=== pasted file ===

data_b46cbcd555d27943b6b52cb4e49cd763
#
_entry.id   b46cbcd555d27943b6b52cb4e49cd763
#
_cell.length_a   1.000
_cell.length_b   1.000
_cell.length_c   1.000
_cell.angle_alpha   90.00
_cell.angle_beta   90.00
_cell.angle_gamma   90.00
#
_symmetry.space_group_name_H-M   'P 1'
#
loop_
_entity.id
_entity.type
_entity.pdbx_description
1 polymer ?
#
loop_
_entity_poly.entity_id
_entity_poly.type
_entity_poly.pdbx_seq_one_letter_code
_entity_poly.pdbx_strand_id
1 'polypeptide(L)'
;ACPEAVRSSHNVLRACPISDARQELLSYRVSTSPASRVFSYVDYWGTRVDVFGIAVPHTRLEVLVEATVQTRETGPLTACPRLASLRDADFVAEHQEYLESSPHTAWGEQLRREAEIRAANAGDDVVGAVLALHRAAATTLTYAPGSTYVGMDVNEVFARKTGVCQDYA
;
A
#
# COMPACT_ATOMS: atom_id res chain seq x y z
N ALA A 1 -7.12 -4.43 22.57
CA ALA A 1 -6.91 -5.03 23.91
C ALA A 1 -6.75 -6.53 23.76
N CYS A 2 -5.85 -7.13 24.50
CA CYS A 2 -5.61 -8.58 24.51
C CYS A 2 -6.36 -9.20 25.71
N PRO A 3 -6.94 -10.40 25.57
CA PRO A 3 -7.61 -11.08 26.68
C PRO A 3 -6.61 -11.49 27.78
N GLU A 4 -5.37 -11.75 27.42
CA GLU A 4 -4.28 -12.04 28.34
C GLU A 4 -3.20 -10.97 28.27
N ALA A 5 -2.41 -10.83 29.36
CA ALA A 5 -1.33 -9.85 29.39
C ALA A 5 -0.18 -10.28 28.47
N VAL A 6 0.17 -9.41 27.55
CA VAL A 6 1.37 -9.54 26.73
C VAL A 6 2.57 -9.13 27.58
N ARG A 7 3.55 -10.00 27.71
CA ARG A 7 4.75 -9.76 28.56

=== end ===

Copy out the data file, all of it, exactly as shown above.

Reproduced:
data_b46cbcd555d27943b6b52cb4e49cd763
#
_entry.id   b46cbcd555d27943b6b52cb4e49cd763
#
_cell.length_a   1.000
_cell.length_b   1.000
_cell.length_c   1.000
_cell.angle_alpha   90.00
_cell.angle_beta   90.00
_cell.angle_gamma   90.00
#
_symmetry.space_group_name_H-M   'P 1'
#
loop_
_entity.id
_entity.type
_entity.pdbx_description
1 polymer ?
#
loop_
_entity_poly.entity_id
_entity_poly.type
_entity_poly.pdbx_seq_one_letter_code
_entity_poly.pdbx_strand_id
1 'polypeptide(L)'
;ACPEAVRSSHNVLRACPISDARQELLSYRVSTSPASRVFSYVDYWGTRVDVFGIAVPHTRLEVLVEATVQTRETGPLTACPRLASLRDADFVAEHQEYLESSPHTAWGEQLRREAEIRAANAGDDVVGAVLALHRAAATTLTYAPGSTYVGMDVNEVFARKTGVCQDYA
;
A
#
# COMPACT_ATOMS: atom_id res chain seq x y z
N ALA A 1 -7.12 -4.43 22.57
CA ALA A 1 -6.91 -5.03 23.91
C ALA A 1 -6.75 -6.53 23.76
N CYS A 2 -5.85 -7.13 24.50
CA CYS A 2 -5.61 -8.58 24.51
C CYS A 2 -6.36 -9.20 25.71
N PRO A 3 -6.94 -10.40 25.57
CA PRO A 3 -7.61 -11.08 26.68
C PRO A 3 -6.61 -11.49 27.78
N GLU A 4 -5.37 -11.75 27.42
CA GLU A 4 -4.28 -12.04 28.34
C GLU A 4 -3.20 -10.97 28.27
N ALA A 5 -2.41 -10.83 29.36
CA ALA A 5 -1.33 -9.85 29.39
C ALA A 5 -0.18 -10.28 28.47
N VAL A 6 0.17 -9.41 27.55
CA VAL A 6 1.37 -9.54 26.73
C VAL A 6 2.57 -9.13 27.58
N ARG A 7 3.55 -10.00 27.71
CA ARG A 7 4.75 -9.76 28.56